WASHINGTON - Back in the summer of 2014, the Ice Bucket Challenge took social media by storm. It was started by a young man in Boston to raise money for those suffering from amyotrophic lateral sclerosis (ALS), also known as Lou Gehrig's disease.
For the first time in 22 years, the Food and Drug Administration (FDA) has approved a new drug to treat ALS. The FDA approved Radicava (edaravone) in less than a year after the application for the medication was submitted. It was not expected to be available for another two to three years, but was pushed sooner than expected. Part of the reason was due to the funds raised from the Ice Bucket Challenge.
ALS is a neurological disease that currently does not have a cure. Approximately 12,000 to 15,000 Americans have ALS and more than 5,000 people are diagnosed per year. The average life expectancy is between two and five years. Also, 75 percent of people with ALS lose their ability to speak.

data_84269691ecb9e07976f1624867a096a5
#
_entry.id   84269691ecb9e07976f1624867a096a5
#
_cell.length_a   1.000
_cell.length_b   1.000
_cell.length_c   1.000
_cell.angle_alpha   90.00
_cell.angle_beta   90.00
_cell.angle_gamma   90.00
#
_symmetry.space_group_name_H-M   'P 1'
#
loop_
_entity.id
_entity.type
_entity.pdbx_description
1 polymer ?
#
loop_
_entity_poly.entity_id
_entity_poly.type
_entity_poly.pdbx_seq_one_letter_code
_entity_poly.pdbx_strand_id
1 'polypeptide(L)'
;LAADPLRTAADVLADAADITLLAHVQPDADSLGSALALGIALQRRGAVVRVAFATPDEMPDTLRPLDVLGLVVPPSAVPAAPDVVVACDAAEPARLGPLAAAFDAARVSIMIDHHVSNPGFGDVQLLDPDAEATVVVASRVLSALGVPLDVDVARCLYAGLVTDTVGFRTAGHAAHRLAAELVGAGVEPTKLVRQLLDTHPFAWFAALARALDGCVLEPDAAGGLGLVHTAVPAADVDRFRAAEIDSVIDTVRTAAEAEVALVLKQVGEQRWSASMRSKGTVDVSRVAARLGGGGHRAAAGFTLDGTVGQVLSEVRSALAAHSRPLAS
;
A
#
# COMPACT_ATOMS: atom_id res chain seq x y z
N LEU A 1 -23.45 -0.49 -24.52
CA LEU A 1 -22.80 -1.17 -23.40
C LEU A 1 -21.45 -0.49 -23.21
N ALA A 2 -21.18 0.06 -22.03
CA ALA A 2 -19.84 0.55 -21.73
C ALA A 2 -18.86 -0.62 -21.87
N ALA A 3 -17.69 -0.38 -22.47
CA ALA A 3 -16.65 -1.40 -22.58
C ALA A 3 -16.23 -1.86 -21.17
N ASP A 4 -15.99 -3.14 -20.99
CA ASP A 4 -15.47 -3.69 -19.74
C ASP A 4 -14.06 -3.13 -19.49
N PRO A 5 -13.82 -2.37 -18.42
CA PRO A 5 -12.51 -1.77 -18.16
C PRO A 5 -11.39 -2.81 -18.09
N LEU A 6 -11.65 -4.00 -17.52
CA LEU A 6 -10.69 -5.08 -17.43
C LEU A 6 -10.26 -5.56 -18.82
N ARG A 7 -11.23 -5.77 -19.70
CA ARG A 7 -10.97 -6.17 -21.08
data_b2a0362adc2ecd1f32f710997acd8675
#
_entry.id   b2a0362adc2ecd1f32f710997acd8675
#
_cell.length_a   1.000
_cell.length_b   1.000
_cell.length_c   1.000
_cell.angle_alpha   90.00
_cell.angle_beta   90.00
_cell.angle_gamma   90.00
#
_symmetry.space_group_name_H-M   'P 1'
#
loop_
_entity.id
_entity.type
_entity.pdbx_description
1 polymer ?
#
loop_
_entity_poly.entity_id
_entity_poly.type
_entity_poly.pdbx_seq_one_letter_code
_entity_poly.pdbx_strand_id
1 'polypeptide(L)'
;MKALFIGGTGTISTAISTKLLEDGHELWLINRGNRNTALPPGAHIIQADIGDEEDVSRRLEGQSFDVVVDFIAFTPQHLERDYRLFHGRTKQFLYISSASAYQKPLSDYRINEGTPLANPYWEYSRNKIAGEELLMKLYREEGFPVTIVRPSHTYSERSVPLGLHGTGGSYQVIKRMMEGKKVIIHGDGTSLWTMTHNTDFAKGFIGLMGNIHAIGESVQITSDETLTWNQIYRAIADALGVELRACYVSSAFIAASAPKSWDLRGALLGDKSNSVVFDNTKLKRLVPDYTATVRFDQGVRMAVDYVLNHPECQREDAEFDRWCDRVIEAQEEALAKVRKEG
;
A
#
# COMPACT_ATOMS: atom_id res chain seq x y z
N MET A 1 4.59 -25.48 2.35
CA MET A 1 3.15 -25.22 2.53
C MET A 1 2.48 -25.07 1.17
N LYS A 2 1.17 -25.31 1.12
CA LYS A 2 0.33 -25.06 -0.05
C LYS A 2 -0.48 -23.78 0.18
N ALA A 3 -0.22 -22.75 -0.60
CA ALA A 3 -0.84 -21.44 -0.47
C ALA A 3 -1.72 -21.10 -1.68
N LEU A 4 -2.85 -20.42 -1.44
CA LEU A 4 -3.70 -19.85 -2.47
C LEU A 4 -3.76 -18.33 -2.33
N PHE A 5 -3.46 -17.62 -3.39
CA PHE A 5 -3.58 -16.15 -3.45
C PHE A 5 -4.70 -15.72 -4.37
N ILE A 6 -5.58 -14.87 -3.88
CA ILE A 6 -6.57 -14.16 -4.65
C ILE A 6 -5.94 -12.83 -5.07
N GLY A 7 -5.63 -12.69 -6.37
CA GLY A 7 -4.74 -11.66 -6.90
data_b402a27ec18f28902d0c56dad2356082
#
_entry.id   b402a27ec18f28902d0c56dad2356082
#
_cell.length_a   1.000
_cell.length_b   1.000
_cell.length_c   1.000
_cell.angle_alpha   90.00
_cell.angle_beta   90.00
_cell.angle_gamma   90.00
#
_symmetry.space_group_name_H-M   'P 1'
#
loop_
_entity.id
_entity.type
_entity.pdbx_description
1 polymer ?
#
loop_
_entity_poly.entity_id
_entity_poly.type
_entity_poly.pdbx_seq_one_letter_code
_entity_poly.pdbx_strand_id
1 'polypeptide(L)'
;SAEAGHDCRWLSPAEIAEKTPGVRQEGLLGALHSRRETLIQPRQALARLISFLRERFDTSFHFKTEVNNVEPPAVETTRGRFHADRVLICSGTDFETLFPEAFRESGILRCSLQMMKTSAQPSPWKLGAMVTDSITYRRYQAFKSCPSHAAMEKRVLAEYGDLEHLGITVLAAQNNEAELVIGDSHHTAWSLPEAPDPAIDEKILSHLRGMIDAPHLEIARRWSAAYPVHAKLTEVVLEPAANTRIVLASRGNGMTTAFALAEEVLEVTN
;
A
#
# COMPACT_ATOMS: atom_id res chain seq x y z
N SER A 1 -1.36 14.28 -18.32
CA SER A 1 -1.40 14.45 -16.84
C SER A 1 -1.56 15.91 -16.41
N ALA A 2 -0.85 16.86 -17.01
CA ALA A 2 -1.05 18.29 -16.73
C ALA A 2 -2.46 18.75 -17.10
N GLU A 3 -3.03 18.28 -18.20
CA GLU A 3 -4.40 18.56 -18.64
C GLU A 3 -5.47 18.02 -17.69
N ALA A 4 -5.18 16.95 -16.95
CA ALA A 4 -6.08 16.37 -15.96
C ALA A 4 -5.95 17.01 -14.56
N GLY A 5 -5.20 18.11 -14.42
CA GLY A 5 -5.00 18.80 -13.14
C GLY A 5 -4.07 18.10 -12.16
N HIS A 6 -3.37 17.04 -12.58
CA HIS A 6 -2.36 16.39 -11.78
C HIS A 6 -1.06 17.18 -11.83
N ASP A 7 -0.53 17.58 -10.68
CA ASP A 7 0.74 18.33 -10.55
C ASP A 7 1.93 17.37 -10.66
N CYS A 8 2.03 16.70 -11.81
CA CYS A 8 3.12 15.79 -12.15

"It has been described as a glass coffin, which I think is incredibly accurate," said Andrew Berman, a member of the board of directors for the ALS Association for the DC/MD/VA Chapter. "You don't lose any mental function whatsoever, but your body slowly withers and you lose the ability to control your muscles."
Radicava is administered intravenously by a health care professional. Patients receive a daily dosage for 14 days followed a 14-day break from the drug. The dosage cycle continues again followed by another drug-free break. Tests showed the drug slowed down the decline of people with the disease.
"Just watching this process, essentially helpless, is unbelievably heartbreaking," said Berman. "This drug is a treatment that we are excited about and we all pray one day there is actually a cure."
However, the drug will not be cheap. The drug reportedly costs over $145,000 a year.